The goal is really to connect those two. To create something that plays like Battlefield; drivable vehicles, large maps, large player-count in that world and there's nothing out there like that. We want to be the first to create that product."

The main focus in Police Warfare is 'Heist Mode,' which is inspired by Battlefield's Rush Mode. "We want to create this head-on clash that's always occurring, that you get in something like Rush Mode, which is capturing points in sequence. For us, capturing those points is actually destroying bank vaults, taking the cash, and moving to the next bank," Wearing tells me.

But similarities to Battlefield reach beyond Police Warfare's gametype variation. "When I talk to other people who play Battlefield, the think we're always talking about most are these 'Oh my God' moments," Wearing says, referencing moments like Battlefield's 'Jihad Jeep.'

"We really want to emphasize those type of moments, more than we're seeing in other titles and really build the focus of the gameplay around those. We want to give players the tools to have those moments as often as possible." Some ideas that have come from this line of thinking include vehicle cruise control, remote control planes, and sticky bombs. Gameplay will also borrow from Rainbox Six, with options like rappelling down buildings and helicopters.

Pre-production on Police Warfare has been underway for "about eight months," including time used to develop the original pitch video. While it isn't playable in any fashion at the moment – either as a proof of concept mod or an alpha build – Elastic is targeting an October 2013 release.

"We're purely at a conceptual phase, that's really the reason we're going to Kickstarter now. It's to take all the stuff we have – art assets, concepts – and actually make something playable."

It would seem like a difficult task for most upstart teams, but Elastic has experience on its side. The fourteen-person developer is comprised of former Ubisoft, Electronic Arts, Activision, and Epic Games employees, having worked on Assassin's Creed 2, Crysis 2, Gears of War, Grand Theft Auto 4, and the upcoming Far Cry 3.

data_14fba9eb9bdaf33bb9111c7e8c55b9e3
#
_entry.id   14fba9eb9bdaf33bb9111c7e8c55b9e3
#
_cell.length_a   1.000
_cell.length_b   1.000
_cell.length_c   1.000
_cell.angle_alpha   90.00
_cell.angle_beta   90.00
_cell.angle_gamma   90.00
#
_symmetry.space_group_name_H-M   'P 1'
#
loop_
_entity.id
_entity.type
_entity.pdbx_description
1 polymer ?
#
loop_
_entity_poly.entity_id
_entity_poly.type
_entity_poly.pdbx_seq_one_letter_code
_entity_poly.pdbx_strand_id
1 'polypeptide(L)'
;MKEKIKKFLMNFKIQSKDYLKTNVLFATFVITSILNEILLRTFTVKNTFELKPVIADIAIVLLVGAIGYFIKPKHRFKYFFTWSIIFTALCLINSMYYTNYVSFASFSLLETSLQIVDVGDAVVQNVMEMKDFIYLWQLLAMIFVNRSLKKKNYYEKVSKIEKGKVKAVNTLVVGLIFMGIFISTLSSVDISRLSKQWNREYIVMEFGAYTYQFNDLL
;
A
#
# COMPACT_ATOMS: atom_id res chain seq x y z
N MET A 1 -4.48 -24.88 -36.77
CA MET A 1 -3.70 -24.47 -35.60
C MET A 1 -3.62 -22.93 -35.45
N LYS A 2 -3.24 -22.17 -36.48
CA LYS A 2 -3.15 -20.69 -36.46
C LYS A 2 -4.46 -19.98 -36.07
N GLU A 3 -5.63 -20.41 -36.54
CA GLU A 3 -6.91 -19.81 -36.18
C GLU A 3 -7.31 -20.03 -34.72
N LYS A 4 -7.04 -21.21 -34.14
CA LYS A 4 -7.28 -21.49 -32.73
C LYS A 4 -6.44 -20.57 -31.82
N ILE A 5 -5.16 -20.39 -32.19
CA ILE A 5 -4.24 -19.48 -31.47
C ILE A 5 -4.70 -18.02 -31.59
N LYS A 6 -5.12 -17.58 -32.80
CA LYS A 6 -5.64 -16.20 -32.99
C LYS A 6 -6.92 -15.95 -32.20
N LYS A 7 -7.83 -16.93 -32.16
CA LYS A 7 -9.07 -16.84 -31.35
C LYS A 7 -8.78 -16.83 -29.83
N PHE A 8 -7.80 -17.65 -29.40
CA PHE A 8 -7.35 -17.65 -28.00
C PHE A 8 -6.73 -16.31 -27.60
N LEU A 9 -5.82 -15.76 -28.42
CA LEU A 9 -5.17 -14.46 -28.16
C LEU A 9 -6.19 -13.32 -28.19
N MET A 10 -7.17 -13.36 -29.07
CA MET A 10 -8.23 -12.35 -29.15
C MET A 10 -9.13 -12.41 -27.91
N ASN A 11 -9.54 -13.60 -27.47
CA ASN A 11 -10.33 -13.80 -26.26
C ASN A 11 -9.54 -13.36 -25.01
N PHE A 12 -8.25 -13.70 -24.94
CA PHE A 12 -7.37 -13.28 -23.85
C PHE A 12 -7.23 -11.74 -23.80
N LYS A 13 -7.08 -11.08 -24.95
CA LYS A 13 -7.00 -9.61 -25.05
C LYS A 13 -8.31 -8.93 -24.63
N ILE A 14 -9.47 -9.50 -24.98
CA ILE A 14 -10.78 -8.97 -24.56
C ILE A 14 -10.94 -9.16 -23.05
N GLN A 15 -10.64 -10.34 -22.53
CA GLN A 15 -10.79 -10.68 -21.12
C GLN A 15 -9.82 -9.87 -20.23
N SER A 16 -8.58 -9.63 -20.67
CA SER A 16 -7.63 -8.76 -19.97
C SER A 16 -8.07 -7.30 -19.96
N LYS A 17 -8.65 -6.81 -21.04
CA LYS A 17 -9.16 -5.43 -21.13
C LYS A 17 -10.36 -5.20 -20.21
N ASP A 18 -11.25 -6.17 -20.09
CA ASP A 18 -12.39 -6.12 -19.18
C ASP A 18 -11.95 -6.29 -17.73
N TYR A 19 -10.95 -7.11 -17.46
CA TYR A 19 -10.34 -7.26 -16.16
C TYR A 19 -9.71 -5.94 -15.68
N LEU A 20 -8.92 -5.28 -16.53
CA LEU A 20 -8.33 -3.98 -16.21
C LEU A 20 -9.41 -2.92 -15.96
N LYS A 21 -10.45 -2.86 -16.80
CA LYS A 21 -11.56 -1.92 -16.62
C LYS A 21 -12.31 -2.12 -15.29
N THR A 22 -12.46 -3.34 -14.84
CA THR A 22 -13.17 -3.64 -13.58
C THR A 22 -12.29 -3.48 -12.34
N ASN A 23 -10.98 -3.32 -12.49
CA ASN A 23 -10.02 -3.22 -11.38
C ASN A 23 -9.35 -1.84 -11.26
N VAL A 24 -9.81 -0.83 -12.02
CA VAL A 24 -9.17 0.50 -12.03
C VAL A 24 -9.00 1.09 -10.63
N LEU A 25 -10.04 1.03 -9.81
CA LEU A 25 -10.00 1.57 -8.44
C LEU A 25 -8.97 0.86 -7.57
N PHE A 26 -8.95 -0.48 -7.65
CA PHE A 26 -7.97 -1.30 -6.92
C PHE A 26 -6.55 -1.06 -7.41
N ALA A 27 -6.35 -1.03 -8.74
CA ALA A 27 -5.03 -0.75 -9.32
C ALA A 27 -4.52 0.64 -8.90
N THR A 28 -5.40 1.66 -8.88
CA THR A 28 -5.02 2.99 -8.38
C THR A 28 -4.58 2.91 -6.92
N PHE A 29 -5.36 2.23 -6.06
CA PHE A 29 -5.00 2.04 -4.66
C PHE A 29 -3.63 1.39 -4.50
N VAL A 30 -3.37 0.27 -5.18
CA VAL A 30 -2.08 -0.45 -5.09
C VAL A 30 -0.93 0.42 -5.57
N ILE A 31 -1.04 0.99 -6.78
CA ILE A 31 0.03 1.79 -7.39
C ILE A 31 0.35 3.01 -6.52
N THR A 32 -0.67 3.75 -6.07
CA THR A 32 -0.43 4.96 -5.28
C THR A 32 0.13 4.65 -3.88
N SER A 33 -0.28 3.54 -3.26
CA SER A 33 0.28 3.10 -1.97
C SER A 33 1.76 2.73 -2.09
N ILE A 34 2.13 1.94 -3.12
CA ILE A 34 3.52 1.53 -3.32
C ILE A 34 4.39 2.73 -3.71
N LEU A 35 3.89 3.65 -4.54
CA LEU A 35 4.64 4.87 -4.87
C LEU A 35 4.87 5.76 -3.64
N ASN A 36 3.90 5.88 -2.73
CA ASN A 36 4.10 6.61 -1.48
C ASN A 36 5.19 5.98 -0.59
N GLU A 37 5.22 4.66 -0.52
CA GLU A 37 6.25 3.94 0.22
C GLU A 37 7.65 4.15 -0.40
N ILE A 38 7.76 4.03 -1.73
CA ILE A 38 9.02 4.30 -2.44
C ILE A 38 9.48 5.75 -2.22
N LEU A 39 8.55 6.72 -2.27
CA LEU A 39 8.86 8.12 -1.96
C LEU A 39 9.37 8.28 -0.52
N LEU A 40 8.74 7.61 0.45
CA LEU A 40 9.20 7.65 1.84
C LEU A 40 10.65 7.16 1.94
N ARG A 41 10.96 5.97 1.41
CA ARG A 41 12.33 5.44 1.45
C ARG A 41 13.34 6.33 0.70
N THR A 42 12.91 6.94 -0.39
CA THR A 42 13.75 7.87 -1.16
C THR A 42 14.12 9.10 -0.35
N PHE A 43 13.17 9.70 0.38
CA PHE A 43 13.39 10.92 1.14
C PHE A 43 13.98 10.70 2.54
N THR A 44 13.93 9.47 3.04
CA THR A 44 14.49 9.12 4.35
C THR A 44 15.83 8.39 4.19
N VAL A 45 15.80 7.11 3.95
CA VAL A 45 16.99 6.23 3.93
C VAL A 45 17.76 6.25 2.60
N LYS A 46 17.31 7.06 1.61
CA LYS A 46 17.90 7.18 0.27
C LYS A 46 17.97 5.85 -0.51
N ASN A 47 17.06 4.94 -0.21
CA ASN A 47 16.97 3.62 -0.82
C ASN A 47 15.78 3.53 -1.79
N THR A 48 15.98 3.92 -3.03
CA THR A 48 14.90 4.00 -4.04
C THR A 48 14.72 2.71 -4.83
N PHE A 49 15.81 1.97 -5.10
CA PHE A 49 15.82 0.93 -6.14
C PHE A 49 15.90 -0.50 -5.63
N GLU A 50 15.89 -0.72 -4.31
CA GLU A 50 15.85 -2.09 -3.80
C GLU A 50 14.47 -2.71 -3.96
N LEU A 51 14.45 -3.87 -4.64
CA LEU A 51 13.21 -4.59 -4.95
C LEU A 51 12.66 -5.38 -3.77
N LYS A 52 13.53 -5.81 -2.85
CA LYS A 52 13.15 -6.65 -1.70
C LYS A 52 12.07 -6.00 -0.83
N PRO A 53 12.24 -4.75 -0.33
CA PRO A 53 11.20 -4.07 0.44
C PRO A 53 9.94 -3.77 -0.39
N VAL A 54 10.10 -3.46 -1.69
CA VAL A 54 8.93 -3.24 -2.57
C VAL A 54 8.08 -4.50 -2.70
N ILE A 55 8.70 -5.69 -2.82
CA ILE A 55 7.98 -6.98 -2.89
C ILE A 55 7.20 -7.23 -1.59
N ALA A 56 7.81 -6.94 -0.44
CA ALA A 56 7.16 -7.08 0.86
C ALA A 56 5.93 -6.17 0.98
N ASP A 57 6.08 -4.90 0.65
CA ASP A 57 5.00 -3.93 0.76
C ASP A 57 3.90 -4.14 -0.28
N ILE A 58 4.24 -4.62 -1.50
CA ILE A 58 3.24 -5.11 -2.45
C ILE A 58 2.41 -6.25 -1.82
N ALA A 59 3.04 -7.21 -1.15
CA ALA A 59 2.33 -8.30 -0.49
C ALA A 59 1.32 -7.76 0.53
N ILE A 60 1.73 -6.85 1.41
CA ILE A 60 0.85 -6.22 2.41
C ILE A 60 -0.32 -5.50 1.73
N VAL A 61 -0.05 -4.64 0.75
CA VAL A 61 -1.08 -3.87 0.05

Asking for $325,000, Wallace says the hope is to gain a good footing to help expand Police Warfare over time. "Our goal, as in the pitch, is this 'Triple-A' production, but we're building a small playable at this point. If it blows open, we'll just keep expanding on that." Elastic won't reveal the engine Police Warfare is expected to run on, but says licensing the right technology will help develop the game swiftly and quickly.

A lot of the team's ambition is due to the initial response the pitch video received. "If [the original pitch video] had been like 10,000 views and a feeling of 'meh' then this probably wouldn't be happening," Wallace says, reiterating that fan response helped push the team toward making the game.

If its goal isn't met, however, that doesn't necessarily spell the end for Police Warfare. "Our intent is to keep after it," Wallace says. "We've got a lot of passion for it. We've assembled a really great team. And we think the concept is something that people want, proven by the response.

We're not going to scale back even if we don't hit our goal. We're going to keep going."

This article was originally published on Joystiq.